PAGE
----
I still consider myself a youngster in the VCDX community. I’m not the FNG anymore since there was another two groups to certify after the VMworld SFO 2013 group that I was in. Prior and after my own VCDX process I have been lucky enough to work with some great people on their VCDX journeys and though I would write a short post on how it helps me improve as a VCDX.

With these VCDX preparation activities I think that I have benefited greatly from this interaction also. There has been a good amount of talk on twitter by many around some of the work that John Arrasjid and the VMware certification has been working on. John’s goal is to enable the community both partners and customers during their VCDX journey.

payitforward

VCDX pay it forward

 

How does it help others?

This is probably sort of obvious, others that are preparing for their VCDX submission or defense should be seeking out help in their preparations. This is commonly done at those to major points. The first would be in preparing for their design submission, during this phase the person is documenting their design and supporting implementation and process steps. During this phase they are looking for feedback on their design choices and documentation formatting.

There are of course rules and guidelines that must be followed when helping others, you cannot give away secrets that you might have learned. What is helpful is working with applicants to make sure they are able to articulate their design vision so that others reading without any background can understand.

The other major phase would be in the form of mock defense panels. This would be find a few people that would server as panelists that you as the applicant will present your design to. The panelists would then ask you questions that are prepared and ones that come up in the process about the applicants presentation. This helps them be more prepared for the actual VCDX defense process.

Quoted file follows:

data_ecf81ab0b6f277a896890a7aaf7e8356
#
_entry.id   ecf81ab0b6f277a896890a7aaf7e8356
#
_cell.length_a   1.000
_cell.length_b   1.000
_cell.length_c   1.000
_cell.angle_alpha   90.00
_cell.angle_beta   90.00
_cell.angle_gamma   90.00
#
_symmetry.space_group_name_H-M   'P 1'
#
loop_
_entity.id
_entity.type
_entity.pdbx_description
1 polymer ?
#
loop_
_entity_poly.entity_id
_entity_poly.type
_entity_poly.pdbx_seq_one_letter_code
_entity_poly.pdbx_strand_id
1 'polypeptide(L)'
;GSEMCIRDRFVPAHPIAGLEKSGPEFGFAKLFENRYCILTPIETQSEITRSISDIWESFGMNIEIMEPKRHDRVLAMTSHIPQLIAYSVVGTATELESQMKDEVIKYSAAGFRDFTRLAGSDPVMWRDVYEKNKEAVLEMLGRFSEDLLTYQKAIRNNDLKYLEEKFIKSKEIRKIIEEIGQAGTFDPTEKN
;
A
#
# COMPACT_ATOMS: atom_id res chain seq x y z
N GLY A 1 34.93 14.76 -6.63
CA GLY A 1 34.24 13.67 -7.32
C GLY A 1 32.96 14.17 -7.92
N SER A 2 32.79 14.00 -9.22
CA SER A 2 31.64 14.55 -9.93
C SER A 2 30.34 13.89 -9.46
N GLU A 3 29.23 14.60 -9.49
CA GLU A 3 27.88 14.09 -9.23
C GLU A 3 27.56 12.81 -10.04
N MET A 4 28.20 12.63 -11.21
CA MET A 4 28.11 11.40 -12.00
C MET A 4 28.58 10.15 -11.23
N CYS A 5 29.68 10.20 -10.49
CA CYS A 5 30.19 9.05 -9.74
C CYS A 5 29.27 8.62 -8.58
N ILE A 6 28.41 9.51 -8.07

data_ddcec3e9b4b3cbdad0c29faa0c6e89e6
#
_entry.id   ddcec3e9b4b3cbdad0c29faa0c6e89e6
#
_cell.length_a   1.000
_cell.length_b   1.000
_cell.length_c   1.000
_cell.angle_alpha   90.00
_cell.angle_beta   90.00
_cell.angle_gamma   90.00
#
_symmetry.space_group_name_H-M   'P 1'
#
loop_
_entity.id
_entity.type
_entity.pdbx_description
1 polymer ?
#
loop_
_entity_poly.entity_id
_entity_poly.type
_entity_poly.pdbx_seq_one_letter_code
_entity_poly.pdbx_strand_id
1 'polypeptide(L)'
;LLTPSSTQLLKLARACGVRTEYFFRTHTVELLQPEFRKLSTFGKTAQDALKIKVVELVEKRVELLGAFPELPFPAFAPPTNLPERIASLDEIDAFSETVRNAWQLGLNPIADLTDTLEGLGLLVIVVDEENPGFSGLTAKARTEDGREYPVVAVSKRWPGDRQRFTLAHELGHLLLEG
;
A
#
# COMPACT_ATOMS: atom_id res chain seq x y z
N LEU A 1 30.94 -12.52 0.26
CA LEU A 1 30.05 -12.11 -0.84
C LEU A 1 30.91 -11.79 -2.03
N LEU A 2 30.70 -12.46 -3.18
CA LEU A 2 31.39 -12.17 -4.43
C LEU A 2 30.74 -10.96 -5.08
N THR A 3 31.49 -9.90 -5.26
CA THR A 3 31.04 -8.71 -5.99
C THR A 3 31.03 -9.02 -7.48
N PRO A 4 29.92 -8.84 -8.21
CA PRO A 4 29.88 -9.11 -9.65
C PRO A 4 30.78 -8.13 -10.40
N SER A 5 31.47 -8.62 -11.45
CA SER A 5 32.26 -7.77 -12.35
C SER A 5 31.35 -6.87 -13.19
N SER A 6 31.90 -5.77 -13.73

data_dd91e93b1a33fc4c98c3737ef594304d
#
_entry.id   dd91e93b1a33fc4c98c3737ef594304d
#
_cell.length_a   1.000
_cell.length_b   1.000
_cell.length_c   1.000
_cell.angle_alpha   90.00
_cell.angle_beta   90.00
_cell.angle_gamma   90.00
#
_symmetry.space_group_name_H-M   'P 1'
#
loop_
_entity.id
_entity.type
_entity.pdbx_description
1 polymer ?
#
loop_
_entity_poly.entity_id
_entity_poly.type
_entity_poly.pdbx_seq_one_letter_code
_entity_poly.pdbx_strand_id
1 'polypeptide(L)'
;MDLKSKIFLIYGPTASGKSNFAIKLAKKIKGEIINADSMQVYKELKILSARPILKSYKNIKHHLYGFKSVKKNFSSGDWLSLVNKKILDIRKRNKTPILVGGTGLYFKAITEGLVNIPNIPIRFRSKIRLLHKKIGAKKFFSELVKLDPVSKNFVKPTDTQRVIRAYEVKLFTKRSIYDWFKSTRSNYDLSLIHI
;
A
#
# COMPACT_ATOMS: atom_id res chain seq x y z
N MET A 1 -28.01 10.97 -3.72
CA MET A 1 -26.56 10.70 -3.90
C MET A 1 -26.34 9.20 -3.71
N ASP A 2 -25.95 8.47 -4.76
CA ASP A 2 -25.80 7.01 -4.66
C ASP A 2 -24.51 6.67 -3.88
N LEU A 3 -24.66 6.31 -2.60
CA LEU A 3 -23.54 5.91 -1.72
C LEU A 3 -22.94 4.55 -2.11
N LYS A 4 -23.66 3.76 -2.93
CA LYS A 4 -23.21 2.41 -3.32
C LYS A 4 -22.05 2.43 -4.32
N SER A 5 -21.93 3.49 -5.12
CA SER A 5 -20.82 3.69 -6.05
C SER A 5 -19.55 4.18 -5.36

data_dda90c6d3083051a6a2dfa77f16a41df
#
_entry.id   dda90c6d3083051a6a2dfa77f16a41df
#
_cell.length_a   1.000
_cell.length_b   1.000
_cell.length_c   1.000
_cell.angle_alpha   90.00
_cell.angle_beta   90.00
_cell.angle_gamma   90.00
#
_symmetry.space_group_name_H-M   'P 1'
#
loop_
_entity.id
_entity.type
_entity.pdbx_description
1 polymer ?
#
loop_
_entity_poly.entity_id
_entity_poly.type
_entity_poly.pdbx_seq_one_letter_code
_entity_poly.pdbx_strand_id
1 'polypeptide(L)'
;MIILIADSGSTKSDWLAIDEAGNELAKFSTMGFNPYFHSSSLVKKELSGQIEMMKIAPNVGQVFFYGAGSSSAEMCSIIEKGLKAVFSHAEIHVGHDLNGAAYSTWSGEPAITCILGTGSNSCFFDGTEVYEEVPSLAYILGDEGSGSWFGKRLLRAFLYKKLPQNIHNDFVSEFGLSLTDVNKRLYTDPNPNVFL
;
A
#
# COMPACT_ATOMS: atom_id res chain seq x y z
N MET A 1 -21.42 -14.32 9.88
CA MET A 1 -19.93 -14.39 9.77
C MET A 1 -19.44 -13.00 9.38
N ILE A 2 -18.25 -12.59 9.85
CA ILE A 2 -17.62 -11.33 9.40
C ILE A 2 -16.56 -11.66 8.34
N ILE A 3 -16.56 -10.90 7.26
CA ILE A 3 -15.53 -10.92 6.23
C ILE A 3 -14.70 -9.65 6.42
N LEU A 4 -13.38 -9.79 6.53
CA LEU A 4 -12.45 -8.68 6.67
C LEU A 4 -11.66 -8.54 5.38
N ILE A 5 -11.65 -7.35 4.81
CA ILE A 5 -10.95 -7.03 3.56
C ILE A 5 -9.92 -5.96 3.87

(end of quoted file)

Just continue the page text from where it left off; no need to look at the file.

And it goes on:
How does it help me as a VCDX?

This part is what I really wanted to talk about, I think the previous items are pretty well known by most already. In doing this I hope to help show value for both sides in this type of interaction and building a stronger design community.

For myself I think that I benefit from helping others in both reviewing design documents and mock panels. I sort of enjoy reviewing other design documents, they can be very interesting some times. They allow me to get visibility to types of projects that I might not otherwise get to work on personally. During the reviews I also get to see design choices that others are making and why they might be making those choices. This helps to create questions and compare to reasons I might have made the same or different choices in the past. Its also helpful to see how someone might diagram a certain aspect of a design. An example would be maybe someone has done a very well job at diagraming a specific blade server network architecture, these can spark the creative juices and drive me to look at new ways to improve myself.

The mock panel discussions have also helped me in multiple ways. Before I successfully completed my own VCDX defense I helped others with mock panels, this helped my when it came time for my own defense. Moving forward there is still benefit to gain by participating in panels, much like what I talked about in the design review. I think that its helpful and a good learning process to verbally interact with others on their panels. This helps me become a better investigator to root out and discover technical details that might be hiding, there is also the opportunity to learn from the questions that other mock panelists answer.

I think that this whole process will continue to help me improve as a VMware architect. They will help me communicate and document better that my customers will benefit from.

My time like others is a premium, between family, work and other activities there is only a small amount of time left over for these types of activities. But I personally intend on working with others as time permits, the benefit has been worth the time to this point and I only hope that the others benefited as much as I did in the process. So when I have time and the right individuals approach I will try to help. I do try to vet out the requests, ensuring that the person is fully committed and far enough along in their process to warrant the commitment from my side.